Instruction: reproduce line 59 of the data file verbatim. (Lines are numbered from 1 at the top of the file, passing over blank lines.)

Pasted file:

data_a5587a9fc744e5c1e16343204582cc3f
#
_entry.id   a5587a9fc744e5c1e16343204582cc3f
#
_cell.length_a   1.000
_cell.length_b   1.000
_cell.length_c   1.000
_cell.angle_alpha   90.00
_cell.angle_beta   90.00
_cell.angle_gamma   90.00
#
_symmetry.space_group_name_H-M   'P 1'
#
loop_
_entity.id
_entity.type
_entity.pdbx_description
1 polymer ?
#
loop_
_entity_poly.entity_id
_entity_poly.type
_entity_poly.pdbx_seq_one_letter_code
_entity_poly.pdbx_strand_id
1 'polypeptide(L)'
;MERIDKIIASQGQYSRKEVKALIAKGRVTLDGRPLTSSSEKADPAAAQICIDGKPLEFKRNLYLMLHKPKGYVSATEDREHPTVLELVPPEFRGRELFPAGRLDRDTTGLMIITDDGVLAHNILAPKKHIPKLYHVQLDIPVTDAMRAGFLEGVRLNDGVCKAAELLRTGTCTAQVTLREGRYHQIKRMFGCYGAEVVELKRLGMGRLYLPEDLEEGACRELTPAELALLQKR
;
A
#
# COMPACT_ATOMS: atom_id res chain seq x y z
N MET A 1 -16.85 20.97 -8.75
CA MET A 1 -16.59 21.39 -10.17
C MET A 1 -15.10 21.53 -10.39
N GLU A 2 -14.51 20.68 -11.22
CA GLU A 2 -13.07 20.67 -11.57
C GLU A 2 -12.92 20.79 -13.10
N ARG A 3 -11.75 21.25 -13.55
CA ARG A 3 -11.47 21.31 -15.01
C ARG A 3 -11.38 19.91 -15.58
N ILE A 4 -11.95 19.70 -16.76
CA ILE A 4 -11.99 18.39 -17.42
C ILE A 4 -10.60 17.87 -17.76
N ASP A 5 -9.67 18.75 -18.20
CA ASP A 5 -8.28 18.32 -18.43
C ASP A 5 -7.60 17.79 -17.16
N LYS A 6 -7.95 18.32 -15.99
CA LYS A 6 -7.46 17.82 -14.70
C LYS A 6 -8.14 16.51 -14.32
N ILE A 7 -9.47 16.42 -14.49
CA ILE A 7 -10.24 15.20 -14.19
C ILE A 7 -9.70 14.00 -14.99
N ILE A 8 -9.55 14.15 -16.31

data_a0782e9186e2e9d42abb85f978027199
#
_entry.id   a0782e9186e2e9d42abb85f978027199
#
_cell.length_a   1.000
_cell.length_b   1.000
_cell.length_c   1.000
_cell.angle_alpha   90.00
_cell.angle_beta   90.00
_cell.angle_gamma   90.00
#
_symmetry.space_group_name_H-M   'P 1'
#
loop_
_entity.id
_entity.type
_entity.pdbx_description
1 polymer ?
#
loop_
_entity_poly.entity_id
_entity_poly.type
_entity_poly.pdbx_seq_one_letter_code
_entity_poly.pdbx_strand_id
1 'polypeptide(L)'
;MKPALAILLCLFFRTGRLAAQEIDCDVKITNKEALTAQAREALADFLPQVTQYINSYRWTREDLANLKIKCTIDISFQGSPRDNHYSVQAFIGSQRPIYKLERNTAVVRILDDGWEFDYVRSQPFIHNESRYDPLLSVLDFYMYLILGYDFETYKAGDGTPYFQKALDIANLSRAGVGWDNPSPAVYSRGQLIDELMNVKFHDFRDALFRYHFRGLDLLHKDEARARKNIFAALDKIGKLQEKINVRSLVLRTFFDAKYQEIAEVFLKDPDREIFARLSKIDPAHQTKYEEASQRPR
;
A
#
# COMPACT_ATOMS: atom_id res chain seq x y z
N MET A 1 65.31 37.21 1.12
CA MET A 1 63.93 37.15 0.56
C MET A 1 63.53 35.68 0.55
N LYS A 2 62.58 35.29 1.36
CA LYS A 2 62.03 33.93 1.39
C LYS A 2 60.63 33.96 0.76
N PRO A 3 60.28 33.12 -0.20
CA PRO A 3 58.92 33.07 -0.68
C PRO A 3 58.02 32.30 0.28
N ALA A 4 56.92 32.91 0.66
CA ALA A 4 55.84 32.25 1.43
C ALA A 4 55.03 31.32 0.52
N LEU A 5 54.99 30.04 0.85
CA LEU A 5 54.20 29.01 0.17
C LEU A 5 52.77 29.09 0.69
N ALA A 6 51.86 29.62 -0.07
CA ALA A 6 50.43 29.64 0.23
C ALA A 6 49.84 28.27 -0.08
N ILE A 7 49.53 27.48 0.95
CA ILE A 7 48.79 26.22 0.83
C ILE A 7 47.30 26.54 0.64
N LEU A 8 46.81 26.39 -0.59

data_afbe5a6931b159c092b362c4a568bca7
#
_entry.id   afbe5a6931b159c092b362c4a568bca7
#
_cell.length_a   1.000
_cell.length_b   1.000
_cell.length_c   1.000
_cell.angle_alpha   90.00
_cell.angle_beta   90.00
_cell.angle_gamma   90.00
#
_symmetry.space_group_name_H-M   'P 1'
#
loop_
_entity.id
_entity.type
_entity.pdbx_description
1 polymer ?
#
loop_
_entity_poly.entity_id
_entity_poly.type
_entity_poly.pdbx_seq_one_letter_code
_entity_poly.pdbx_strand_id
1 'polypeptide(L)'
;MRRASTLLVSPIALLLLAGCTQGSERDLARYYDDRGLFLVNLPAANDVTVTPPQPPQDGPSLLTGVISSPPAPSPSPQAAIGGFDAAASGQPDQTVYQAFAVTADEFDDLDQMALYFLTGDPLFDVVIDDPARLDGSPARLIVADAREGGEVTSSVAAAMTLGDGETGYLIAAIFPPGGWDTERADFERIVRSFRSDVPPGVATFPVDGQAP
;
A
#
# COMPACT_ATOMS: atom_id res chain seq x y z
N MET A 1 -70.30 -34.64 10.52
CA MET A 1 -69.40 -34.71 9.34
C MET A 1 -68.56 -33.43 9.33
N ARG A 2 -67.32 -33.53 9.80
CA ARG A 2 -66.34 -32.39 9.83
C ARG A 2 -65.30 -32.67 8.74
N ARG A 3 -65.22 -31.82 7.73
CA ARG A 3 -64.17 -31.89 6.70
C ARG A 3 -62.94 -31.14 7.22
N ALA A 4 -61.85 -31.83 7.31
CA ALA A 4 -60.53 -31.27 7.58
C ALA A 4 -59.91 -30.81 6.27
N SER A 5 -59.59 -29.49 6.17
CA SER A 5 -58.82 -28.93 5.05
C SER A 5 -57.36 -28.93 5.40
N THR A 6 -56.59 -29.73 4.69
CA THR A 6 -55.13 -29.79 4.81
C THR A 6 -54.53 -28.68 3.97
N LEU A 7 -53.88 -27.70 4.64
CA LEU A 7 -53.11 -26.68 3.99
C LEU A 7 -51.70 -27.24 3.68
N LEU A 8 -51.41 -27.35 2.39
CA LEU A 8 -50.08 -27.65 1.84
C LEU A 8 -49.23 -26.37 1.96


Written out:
_cell.length_c   1.000